A "dirty deal" between the prime minister and independent Senator Nick Xenophon to build a north-south gas connection shows they don't "give a rat's" about the Northern Territory, federal Labor MP Warren Snowdon says.
Last week the Turnbull government struck a deal with the Nick Xenophon Team on company tax cuts in exchange for a feasibility study into a $1 billion pipeline, which the South Australian Senator says could help solve the nation's energy crisis.
But Mr Snowdon condemned a lack of consultation with the NT Labor government over the agreement, labelling it irresponsible and disrespectful.
"I am at an absolute loss to understand how any such deal could be entered into without the Territory being at the table," he said.
The member for the NT seat of Lingiari said neither Senator Xenophon nor Malcolm Turnbull appear to care about the NT government's moratorium on hydraulic fracturing.
"Without knowing the future for the industry here, if there is to be one at all, this deal is simply extraordinary," Mr Snowdon said.
On Tuesday Malcolm Turnbull defended his negotiations with cross benchers against criticism from his predecessor Tony Abbott, who said the government should pass legislation on its merits rather than horse-trading.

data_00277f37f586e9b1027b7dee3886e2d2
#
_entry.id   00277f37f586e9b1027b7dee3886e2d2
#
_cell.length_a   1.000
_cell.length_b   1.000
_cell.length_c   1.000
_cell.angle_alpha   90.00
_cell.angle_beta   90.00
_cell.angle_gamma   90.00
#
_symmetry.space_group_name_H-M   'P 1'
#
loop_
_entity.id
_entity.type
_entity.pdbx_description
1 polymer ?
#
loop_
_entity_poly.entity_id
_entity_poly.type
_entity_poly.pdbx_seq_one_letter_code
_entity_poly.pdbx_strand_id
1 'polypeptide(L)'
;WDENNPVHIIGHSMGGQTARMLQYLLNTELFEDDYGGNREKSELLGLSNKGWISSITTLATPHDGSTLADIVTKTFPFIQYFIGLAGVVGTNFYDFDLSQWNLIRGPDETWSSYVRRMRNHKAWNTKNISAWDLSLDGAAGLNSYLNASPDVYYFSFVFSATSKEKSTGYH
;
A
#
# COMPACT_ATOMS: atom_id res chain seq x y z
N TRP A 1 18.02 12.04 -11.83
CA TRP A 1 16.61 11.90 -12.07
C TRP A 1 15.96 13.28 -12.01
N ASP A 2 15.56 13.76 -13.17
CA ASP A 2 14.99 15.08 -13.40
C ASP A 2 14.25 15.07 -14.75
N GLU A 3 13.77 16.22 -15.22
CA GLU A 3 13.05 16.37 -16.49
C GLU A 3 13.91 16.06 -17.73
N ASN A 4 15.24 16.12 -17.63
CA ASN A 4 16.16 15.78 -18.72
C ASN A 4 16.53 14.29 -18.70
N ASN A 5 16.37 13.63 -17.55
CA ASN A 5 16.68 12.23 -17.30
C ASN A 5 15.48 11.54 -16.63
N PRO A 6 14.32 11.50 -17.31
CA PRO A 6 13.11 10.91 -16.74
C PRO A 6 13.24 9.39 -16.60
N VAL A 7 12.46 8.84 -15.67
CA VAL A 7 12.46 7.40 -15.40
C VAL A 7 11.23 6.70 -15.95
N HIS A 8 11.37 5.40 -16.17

Jemena, the company constructing the Northern Gas Pipeline, says its route between Tennant Creek and Mt Isa in Queensland is the most economical way to bring gas to the east coast market.
And a second gas pipeline connecting the NT to SA won't be commercially viable without fracking, the gas industry says.
The commonwealth is prepared to fund the north-south pipeline project, subject to national interest tests and the temporary ban on fracking being lifted.
Senator Xenophon would support unconventional gas exploration in the NT if it had scientific approval from the NT government's independent inquiry and long-term monitoring.
He didn't rule out a gas reservation policy and said the study would need the backing of both the NT and SA governments.